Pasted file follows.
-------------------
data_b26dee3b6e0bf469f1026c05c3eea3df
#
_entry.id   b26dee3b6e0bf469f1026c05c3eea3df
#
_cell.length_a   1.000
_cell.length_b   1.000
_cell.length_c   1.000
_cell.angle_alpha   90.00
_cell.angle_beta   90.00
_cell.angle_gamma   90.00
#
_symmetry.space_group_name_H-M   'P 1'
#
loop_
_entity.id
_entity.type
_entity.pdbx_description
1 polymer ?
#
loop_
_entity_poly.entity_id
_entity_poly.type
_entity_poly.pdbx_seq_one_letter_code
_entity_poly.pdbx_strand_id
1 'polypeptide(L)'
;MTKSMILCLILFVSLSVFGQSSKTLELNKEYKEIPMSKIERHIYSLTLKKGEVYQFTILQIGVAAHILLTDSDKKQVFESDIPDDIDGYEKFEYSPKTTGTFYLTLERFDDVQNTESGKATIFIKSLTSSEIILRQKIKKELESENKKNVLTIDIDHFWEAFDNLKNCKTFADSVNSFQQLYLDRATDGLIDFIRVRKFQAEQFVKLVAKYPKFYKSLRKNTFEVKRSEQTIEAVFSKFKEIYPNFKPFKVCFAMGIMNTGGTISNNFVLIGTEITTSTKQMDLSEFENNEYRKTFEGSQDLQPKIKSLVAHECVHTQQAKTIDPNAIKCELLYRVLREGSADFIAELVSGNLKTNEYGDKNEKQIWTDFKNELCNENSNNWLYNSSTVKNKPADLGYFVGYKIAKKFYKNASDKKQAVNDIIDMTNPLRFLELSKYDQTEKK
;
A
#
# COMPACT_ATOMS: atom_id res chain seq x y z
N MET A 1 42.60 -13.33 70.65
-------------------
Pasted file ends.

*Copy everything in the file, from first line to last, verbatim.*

data_b26dee3b6e0bf469f1026c05c3eea3df
#
_entry.id   b26dee3b6e0bf469f1026c05c3eea3df
#
_cell.length_a   1.000
_cell.length_b   1.000
_cell.length_c   1.000
_cell.angle_alpha   90.00
_cell.angle_beta   90.00
_cell.angle_gamma   90.00
#
_symmetry.space_group_name_H-M   'P 1'
#
loop_
_entity.id
_entity.type
_entity.pdbx_description
1 polymer ?
#
loop_
_entity_poly.entity_id
_entity_poly.type
_entity_poly.pdbx_seq_one_letter_code
_entity_poly.pdbx_strand_id
1 'polypeptide(L)'
;MTKSMILCLILFVSLSVFGQSSKTLELNKEYKEIPMSKIERHIYSLTLKKGEVYQFTILQIGVAAHILLTDSDKKQVFESDIPDDIDGYEKFEYSPKTTGTFYLTLERFDDVQNTESGKATIFIKSLTSSEIILRQKIKKELESENKKNVLTIDIDHFWEAFDNLKNCKTFADSVNSFQQLYLDRATDGLIDFIRVRKFQAEQFVKLVAKYPKFYKSLRKNTFEVKRSEQTIEAVFSKFKEIYPNFKPFKVCFAMGIMNTGGTISNNFVLIGTEITTSTKQMDLSEFENNEYRKTFEGSQDLQPKIKSLVAHECVHTQQAKTIDPNAIKCELLYRVLREGSADFIAELVSGNLKTNEYGDKNEKQIWTDFKNELCNENSNNWLYNSSTVKNKPADLGYFVGYKIAKKFYKNASDKKQAVNDIIDMTNPLRFLELSKYDQTEKK
;
A
#
# COMPACT_ATOMS: atom_id res chain seq x y z
N MET A 1 42.60 -13.33 70.65